|Dr. Tedros Adhanom Ghebreyesus is a former Minister of Health and Foreign Affairs in Ethiopia. He has also served as chair of the Board of the Global Fund to Fight AIDS, Tuberculosis and Malaria and as chair of the Roll Back Malaria (RBM) Partnership Board.|
As Ethiopia’s Federal Minister of Health, Dr Tedros spearheaded a malaria control strategy to aggressively target and eliminate malaria. This strategy protected 50 million Ethiopians and cut fatalities related to malaria in half.
24 May, 2017 (Singapore) – The Asia Pacific Leaders Malaria Alliance (APLMA) congratulates H.E. Dr Tedros Adhanom Ghebreyesus on his appointment as Director-General of the World Health Organization (WHO).
“Dr Tedros has the international experience, technical knowledge and political standing to lead the WHO through an ever-changing health landscape.
“As a critical partner in the fight against malaria the WHO has, as its leader, a lifelong champion committed to combating the disease across the globe,” said Dr Ben Rolfe, Executive Director of APLMA.
Over the past 15 years Asia and the Pacific countries reduced the number of malaria cases and associated deaths by almost half. Building on this success, leaders in Asia and the Pacific agreed in 2014 on a historic pledge to eliminate Malaria by 2030. With 21 malaria-endemic countries accounting for approximately 32 million cases of malaria each year and 47,000 associated deaths, Asia and the Pacific carry the second highest burden of the disease outside of Africa.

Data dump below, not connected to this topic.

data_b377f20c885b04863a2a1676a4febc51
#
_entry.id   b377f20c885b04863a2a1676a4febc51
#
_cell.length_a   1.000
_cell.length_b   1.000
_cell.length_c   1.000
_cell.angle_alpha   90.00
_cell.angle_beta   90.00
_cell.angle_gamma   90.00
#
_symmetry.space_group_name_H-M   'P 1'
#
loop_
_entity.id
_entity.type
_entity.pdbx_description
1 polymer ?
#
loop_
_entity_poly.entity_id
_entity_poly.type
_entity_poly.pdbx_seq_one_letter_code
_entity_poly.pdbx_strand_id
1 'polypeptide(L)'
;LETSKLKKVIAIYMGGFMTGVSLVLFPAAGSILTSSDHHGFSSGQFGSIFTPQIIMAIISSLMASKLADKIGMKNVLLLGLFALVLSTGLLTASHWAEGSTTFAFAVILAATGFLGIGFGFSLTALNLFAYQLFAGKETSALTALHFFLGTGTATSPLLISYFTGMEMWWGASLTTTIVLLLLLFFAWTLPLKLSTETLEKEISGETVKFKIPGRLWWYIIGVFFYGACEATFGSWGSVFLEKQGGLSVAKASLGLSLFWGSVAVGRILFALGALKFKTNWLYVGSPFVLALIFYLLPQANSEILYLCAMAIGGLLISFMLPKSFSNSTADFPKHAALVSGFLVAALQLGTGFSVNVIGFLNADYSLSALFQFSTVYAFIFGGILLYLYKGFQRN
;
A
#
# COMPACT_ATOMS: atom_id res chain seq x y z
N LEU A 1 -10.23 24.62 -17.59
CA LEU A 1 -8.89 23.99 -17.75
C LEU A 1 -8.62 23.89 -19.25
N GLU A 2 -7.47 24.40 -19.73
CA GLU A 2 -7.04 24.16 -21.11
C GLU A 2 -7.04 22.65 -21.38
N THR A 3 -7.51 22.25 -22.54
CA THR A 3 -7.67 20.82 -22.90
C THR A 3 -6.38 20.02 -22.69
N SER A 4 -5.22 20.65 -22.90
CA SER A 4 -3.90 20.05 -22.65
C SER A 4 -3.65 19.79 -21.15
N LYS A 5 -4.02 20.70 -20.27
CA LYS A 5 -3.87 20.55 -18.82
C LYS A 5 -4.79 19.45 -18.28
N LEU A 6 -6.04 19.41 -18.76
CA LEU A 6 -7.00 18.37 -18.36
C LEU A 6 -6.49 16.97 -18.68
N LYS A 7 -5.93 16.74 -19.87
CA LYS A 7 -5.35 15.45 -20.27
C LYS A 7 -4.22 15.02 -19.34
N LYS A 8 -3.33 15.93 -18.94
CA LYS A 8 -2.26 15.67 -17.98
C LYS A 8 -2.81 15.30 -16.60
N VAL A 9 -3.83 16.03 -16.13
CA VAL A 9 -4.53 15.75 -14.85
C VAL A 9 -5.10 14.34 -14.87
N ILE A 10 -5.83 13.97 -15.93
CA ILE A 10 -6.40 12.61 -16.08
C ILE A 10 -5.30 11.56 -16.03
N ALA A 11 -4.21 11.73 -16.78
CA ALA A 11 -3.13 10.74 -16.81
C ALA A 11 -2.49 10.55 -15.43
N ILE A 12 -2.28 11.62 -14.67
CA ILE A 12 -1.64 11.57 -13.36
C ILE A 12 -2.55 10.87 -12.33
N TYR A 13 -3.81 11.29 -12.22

“Dr Tedros has a clear understanding of the actions needed to advance the goal of eliminating malaria and communicable diseases in both Asia and the Pacific.
“We look forward to working with Dr Tedros in advancing the Sustainable Development Goals and achieving the goal of eliminating malaria in Asia and the Pacific by 2030,” said Dr Ben Rolfe.
APLMA is an alliance of 20 Asian and Pacific heads of government, representing over half the world’s population. Formed in 2013 at the East Asia Summit in Brunei due to concerns over the rising risk of drug resistance, the goal of the Alliance is a malaria-free Asia Pacific by 2030. The Alliance works to catalyse and coordinate regional action against malaria and improve health security in the region.